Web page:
Elizabeth Sanderson Haldane, CH, 70, (1862-1937) was a lifelong liberal, writer, suffragist and social welfare worker. Her ODNB biographer Lionel Alexander Ritchie reports her appearance as ‘of medium height, rather thick set, not exactly good looking, but with a high forehead and an expression of extreme intelligence and benevolence’. Another friend, Violet Markham, considered that she had sacrificed her own ambitions to the claims of family obligations during her mother’s long widowhood: ‘I often wished that her life had been less wholly devoted to the service of others and had belonged more to herself’.
A lively companion for anyone at the dinner: do you have any good ideas? I have yet to find her linked with anyone in particular at the dinner, a little unusual.
WHAT’S ON HER MIND?
I suspect she will have enjoyed the celebratory evening, the chance to reflect, or in the words of her later autobiography, to reminisce. And despite being on the top table, perhaps keen to meet the younger diners who might benefit from guidance and encouragement in the way that she herself was inspired by others.
ELIZABETH’S STORY SO FAR
Elizabeth Sanderson Haldane was born in her family’s townhouse in the elegant Georgian Charlotte Square, Edinburgh, on 27th May 1862, the only daughter (with five brothers) of Robert Haldane (1805–1877), writer to the signet, and his second wife, Mary Elizabeth Burdon-Sanderson (1825–1925). The family also lived at their country house at Cloan, Auchterarder, Perthshire – Elizabeth later earned the sobriquet – for her community loyalty, not for any superior attitude – of the “Queen of Perthshire”. In a strongly Calvinistic household she enjoyed all the advantages of a good upbringing and sharing her brothers’ tutors, alongside the disadvantage of not being a sixth son. A family friend believed she was smarter than any of them (and they had good careers) but when her father died when Elizabeth was fifteen it was she who had to stay with her mother. And her mother’s widowhood lasted for 48 years, becoming a centenarian in 1925. Meanwhile brother Richard Burdon Haldane became a politician and lord chancellor, John Scott Haldane, a physiologist, and William Stowell Haldane, a lawyer.
Elizabeth built her career on two other foundations: on travel, broadening her horizons, and on meetings with significant and inspiring people such as Octavia Hill, Sidney and Beatrice Webb and GBS, and if not always meeting, reading the likes of Toynbee and Ruskin. In Edinburgh she established an institution to tackle the terrible housing condition, encouraged by Octavia Hill. In London she helped run a club for boys and girls in Lisson Grove, founded by Margaret Llewellyn Davies (aunt to the boys that inspired Peter Pan). In Westminster she got involved in running a health society concerned with infant welfare and maternal mortality and gained nursing skills. She was the first woman trustee of the Carnegie United Kingdom Trust.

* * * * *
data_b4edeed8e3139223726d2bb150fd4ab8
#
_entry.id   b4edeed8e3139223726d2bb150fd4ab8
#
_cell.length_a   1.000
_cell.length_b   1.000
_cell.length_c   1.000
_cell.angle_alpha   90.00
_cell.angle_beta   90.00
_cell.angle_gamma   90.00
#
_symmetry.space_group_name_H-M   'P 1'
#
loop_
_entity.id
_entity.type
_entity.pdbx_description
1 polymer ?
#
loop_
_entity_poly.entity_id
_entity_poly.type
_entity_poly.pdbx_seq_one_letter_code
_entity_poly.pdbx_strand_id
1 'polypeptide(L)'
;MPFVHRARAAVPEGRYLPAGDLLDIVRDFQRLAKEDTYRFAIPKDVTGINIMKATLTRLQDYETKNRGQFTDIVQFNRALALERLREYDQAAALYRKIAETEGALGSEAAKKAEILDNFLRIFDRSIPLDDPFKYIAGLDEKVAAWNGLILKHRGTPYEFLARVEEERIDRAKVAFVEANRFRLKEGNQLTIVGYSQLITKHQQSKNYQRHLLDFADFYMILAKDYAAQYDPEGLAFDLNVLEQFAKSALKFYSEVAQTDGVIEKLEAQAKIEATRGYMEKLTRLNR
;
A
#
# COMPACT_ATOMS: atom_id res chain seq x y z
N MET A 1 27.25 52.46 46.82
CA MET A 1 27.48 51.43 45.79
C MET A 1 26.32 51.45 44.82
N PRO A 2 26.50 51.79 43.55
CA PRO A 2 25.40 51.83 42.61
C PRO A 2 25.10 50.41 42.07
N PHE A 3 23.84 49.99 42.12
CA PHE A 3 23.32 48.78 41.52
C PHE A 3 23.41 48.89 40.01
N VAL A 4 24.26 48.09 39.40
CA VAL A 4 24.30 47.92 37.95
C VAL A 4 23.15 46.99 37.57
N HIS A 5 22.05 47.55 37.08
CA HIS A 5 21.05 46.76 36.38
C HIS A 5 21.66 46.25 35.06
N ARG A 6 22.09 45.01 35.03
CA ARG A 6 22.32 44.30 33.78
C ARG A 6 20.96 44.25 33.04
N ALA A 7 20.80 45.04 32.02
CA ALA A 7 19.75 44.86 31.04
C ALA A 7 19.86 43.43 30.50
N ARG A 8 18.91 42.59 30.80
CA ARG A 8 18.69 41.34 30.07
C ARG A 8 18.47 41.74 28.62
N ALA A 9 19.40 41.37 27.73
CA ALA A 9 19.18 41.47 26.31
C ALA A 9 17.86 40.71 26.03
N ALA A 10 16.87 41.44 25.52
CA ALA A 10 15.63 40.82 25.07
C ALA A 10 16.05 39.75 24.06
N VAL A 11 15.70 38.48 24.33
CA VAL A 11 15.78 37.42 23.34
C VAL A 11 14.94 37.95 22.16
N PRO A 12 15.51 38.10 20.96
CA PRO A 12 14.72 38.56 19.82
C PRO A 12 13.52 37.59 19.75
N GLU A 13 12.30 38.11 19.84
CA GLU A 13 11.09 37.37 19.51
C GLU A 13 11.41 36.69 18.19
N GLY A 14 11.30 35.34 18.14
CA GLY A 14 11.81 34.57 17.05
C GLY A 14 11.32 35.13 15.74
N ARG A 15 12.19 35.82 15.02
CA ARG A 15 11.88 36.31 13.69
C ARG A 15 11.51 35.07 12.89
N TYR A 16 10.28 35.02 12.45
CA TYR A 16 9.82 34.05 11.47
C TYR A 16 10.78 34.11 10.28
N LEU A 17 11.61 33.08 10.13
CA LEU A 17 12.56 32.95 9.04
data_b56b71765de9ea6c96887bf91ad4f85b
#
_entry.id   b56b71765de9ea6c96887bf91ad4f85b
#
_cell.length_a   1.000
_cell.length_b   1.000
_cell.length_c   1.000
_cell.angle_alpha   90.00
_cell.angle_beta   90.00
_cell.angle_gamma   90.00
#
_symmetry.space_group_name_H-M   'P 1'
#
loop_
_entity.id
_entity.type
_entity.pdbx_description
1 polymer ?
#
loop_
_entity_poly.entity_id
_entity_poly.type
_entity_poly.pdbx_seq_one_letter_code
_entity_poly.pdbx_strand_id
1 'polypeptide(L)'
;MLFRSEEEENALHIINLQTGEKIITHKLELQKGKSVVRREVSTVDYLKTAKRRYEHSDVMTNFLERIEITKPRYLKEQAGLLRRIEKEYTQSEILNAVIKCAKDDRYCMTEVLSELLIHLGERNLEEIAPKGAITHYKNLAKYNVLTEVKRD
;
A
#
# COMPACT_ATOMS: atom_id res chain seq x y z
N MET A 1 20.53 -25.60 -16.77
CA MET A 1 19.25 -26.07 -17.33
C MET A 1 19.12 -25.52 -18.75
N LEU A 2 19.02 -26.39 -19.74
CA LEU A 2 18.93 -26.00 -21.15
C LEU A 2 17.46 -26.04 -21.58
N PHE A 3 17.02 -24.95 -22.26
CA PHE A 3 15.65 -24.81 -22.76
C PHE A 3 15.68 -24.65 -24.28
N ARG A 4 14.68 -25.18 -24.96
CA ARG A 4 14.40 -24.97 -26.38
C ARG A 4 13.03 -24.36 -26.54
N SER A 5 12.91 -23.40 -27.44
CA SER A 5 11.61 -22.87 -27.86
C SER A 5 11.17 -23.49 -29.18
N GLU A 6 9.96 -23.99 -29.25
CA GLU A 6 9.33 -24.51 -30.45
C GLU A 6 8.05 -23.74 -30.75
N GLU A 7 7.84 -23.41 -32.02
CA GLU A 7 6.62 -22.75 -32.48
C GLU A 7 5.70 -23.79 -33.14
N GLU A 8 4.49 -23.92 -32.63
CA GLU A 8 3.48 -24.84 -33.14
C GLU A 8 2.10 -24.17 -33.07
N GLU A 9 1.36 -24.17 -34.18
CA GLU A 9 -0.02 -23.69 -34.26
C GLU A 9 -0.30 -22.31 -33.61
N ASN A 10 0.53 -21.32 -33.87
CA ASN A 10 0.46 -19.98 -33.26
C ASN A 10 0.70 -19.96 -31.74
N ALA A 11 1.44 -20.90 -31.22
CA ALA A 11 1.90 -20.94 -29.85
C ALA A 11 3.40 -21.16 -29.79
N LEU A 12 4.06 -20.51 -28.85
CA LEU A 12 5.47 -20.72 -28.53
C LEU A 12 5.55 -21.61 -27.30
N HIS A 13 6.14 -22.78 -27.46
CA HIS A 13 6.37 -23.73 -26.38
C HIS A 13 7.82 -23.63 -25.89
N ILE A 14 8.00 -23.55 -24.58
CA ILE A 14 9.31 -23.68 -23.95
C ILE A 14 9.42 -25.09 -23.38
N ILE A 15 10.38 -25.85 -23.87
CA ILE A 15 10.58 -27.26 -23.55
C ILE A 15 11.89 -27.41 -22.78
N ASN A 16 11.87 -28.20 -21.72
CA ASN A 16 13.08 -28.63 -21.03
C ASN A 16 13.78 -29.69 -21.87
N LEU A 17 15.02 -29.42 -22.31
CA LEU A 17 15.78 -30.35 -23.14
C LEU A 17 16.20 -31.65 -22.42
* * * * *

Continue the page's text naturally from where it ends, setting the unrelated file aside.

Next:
Her brothers also benefited from her support, for example in Richard’s election campaigns, and she became treasurer of the Scottish Women’s Liberal Association. A regular observer from the gallery of debates in the House of Commons, Elizabeth was a lifelong suffragist, supporting the National Union of Women’s Suffrage Societies.
The list of her public service activities is long, and includes the Royal Commission on the Civil Service 1912; first woman member of the Scottish Savings Committee 1916; Governor of Birkbeck College; Companion of Honour (CH) in 1918; the first woman JP in Scotland 1920; General Nursing Council 1928; and Vice chairman Territorial Forces Nursing Service (set up as a result of her brother’s “Haldane” army reforms). Elizabeth originated the Voluntary Aid Detachments and helped to found the Scottish Women’s Benefit Society, whose members were later admitted to the Ancient Order of Foresters, the pioneers of old-age pensions for women in Scotland.
Elizabeth authored philosophical and literary works, often in collaboration with others, and a number of books. At the time of the dinner her most recent was Mrs Gaskell and her Friends (1930) with The Scotland of our Fathers to be published that year, in 1933. Elizabeth was also a regular contributor to The Scotsman.
WHAT ELIZABETH DID NEXT
In 1933 her book The Scotland of our Fathers was published and in 1937, not long before she died, her reminiscences, From One Century to Another, reflecting on the changes in the position of women during her lifetime.
One of her few distractions was a keen interest in curling. Elizabeth died at St Margaret’s Hospital, Auchterarder, on Christmas Eve 1937. 
 From her autobiography, From One Century to Another (1937)
 V. Markham, Friendship’s harvest (1956) p48, cited in the ODNB essay
 Lionel Alexander Ritchie, Haldane, Elizabeth Sanderson, Oxford Dictionary of National Biography, 4.10.2008
 Elizabeth Haldane Wikipedia accessed 15.3.2019